Why is my Baby Breech?
Actually, most babies are in a breech (that is, not head down) position until later in the second trimester. Between five and seven months, the head becomes heavy enough that the baby will turn. Up until 24-26 weeks, most babies lie in the transverse position or sideways. Babies may be breech until 29 weeks, and then by 30-32 weeks most babies will be head down. “Breech births occur in approximately 1 out of 25 full-term births.” (American Pregnancy Association)
Still, there are some babies that don’t turn at all and will, in that case, usually present either feet first (footling position) or buttocks first (complete, if the knees are bent like a cannonball; frank, if the legs are straight in a “pike” position). The question remains, why do some babies not turn?
Clearly, given the apparent percentage of incidence, a breech presentation is relatively common. A small percentage of breech births can be attributed to something developmentally wrong with the baby.The vast majority of babies are born healthy and with normal Apgar tests.
The likelihood of a breech birth increases with preterm babies as they may be born before they’ve had a chance to turn. But, assuming that we’re talking about full-term babies, let’s look at some other contributing factors.
The shape of the mother
There are several theories as to why some babies never turn, and they center around the mother’s physiology — her natural body shape.
While most women have a symmetrical uterus, many other women do not. Every woman’s shape is uniquely different depending on pelvic alignment and the length and strength of the ligaments in the area.
Some, for example, may have a septum or center membrane that essentially divides the uterus into two “rooms”, as opposed to one single room. In this instance, as the baby grows larger in a smaller space, there is no room for the baby to turn.
Some women have a heart-shaped uterus (at the top) or a bicornate uterus where a breech position may be more likely.
Some women’s pelvic joints have a twist (torsion) which can pull the ligaments supporting the womb off-balance. If this happens in the lower portion of the uterus, the head doesn’t fit in a down position. Fetal position is very much dictated by the tone of the supporting ligaments, even in a symmetrical uterus.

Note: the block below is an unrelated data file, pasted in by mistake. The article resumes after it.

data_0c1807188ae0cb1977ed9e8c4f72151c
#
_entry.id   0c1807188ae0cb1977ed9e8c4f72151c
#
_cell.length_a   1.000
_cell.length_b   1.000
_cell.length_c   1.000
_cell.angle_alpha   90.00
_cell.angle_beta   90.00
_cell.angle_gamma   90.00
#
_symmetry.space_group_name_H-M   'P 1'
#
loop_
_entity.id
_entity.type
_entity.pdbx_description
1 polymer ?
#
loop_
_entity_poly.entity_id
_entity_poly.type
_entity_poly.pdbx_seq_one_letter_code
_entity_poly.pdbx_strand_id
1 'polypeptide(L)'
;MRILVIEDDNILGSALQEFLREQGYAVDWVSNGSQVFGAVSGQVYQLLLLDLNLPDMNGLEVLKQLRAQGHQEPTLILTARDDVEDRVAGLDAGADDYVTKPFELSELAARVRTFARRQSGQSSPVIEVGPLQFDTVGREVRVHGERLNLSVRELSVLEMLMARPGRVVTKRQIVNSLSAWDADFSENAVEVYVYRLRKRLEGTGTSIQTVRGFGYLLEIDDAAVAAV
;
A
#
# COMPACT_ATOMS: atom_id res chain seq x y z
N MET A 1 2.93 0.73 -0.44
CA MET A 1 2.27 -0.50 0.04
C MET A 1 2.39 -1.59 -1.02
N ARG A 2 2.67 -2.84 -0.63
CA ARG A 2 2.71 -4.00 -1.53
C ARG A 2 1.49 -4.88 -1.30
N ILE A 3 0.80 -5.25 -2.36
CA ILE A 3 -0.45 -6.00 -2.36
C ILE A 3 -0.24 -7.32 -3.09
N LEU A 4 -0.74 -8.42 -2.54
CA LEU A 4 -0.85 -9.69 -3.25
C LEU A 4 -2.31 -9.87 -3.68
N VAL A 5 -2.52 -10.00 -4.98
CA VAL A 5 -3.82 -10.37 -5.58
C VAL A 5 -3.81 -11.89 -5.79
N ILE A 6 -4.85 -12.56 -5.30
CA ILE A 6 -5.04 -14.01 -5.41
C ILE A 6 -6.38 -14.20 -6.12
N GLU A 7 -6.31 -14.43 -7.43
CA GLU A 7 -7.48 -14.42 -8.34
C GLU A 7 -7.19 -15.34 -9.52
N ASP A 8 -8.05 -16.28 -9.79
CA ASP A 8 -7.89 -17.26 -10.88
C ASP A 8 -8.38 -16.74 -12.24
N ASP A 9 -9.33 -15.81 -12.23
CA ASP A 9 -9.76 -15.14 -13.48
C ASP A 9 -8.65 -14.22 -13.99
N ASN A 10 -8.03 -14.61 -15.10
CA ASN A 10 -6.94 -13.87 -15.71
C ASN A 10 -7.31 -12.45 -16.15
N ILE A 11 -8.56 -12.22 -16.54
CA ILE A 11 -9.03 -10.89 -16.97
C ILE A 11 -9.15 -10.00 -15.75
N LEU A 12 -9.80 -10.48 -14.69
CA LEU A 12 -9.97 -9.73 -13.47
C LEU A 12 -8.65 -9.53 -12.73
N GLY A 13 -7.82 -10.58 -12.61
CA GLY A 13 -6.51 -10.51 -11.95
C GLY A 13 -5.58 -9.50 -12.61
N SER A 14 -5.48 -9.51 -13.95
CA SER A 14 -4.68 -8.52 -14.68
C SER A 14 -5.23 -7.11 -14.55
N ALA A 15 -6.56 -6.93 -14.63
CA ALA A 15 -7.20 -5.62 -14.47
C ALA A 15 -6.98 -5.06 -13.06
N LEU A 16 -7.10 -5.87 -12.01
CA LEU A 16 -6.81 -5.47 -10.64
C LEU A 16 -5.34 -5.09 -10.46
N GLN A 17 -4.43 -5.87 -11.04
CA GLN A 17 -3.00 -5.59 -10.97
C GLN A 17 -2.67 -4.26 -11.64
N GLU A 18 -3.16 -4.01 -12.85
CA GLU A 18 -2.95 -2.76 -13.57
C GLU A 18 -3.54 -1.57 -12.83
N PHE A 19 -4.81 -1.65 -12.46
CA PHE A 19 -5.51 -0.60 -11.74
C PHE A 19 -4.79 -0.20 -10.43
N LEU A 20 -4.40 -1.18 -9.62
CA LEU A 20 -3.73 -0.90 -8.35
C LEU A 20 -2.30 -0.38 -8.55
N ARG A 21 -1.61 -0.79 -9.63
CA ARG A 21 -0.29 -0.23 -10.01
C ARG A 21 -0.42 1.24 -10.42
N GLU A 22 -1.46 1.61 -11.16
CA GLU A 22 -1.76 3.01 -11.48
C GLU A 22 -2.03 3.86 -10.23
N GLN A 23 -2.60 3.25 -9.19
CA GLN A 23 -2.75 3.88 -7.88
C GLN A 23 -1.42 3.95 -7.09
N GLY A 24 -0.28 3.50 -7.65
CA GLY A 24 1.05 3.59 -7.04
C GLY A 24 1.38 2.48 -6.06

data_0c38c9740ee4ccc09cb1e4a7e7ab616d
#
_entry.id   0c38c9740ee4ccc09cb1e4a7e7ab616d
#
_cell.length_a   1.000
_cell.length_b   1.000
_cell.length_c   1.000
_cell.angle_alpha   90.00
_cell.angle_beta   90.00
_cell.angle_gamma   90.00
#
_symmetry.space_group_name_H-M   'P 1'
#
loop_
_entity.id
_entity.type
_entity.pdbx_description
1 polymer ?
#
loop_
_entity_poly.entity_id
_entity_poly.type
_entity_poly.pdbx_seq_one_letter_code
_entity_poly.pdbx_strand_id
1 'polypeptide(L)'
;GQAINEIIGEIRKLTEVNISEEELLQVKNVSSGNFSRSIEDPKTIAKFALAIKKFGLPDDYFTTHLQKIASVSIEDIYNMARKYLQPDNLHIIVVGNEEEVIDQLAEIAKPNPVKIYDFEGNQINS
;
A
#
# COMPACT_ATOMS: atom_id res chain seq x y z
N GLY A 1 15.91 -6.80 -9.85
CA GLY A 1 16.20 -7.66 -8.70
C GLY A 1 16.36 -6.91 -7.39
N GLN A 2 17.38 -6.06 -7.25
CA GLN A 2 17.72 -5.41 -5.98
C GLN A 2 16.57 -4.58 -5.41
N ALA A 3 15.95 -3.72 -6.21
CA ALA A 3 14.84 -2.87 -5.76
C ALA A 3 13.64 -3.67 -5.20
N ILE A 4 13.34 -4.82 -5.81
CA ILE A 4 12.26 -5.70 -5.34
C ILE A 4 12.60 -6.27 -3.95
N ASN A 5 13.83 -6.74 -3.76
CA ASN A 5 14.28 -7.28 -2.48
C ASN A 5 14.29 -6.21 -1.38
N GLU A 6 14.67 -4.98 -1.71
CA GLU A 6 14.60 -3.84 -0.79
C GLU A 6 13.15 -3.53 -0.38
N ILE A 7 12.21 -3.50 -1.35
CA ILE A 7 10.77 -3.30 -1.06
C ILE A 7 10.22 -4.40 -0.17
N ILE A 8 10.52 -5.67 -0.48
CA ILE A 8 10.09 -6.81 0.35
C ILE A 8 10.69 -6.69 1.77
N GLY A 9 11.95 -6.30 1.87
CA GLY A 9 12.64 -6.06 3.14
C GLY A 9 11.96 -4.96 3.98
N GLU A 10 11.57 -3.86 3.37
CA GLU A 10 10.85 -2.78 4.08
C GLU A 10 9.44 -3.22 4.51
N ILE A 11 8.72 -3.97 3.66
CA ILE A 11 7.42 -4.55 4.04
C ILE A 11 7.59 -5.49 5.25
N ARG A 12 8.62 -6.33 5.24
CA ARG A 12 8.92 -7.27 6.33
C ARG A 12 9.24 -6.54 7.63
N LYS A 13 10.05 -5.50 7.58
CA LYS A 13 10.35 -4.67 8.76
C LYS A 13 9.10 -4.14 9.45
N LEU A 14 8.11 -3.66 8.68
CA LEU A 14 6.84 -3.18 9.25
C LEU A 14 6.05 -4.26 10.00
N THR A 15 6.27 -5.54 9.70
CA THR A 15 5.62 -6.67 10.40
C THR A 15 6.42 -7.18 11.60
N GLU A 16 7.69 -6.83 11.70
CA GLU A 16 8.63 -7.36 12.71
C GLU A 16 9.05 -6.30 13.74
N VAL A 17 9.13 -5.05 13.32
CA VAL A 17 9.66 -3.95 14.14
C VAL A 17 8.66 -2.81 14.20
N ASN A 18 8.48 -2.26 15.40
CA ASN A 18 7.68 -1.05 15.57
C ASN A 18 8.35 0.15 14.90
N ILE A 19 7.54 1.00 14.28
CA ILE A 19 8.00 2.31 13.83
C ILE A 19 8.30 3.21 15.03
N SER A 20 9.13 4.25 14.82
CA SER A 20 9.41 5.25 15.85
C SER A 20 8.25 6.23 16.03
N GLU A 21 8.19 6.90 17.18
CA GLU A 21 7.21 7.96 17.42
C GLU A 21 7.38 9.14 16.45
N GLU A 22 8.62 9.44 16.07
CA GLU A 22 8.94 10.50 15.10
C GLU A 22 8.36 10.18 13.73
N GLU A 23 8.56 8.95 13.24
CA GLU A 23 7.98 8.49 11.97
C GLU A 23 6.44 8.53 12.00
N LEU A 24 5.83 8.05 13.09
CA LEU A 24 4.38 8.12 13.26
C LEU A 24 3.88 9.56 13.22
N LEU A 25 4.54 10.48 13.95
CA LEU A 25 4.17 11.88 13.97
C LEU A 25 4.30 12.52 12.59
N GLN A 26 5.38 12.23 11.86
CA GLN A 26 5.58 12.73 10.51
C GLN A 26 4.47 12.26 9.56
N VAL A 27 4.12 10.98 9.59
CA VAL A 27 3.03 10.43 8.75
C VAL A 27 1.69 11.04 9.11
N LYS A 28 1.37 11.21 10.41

Still, another potential contributing factor to a breech presentation is a lack of or too much amniotic fluid. In the case of not enough, the baby does not have enough space to turn head down. If there is too much amniotic fluid, there is too much room for the baby to move around in.
There is also the issue of the position of the placenta which may get in the way of a head down position.
Big babies are also a contributing factor because usually the bigger the baby, the less room there is for the baby to turn. However, smaller than average babies, particularly in multiple births, may present in a breech position as well, since there is less room for him/her to move around.
Many American obstetricians still hold that anything other than a symmetrical uterus is considered abnormal. In Europe and countries outside the United States (Australia, etc.), the view is turning towards the concept that, for these women, this is normal. It may be different than the other 24 out of 25 women, but it is normal for them. We will look at birthing a breech baby in another article — for that’s another discussion entirely.
Uterine fibroids and cysts which change the internal shape, size and space of the uterus can also keep a baby from flipping on his/her own.
Strategies for encouraging head down position
While some babies are incredibly stubborn and insist on being born as they are, there are ways for mothers to try to ensure that their bodies provide the space needed for their babies to turn such as:
- Increase water intake and herbal teas to increase amniotic fluid (in the case of low amniotic fluid)
- Eat a well-balanced diet
- Learn and complete exercises to tone and loosen your uterine ligaments
- Practice a forward-leaning inversion technique
“Some babies may flip late in pregnancy. This may be because previously too tight womb and uterine ligaments are relaxing better with the hormones of late pregnancy and give the baby room to flip.” (SpinningBabies.com)
It’s important to remember to not panic if your baby is in a breech position. As we gain more and more understanding about how a woman’s body works during pregnancy and labor and as we grow to respect and work with that, breech babies can be born safely.
Darlene Oakley is a freelance writer for EmpowHER.com.
Breech Births. American Pregnancy Association. Web. Apr 26, 2012.
About Breech. SpinningBabies.com. Web. Apr 26,2012.
Breech Position and Breech Birth. Healthwise. Web. Apr 26, 2012.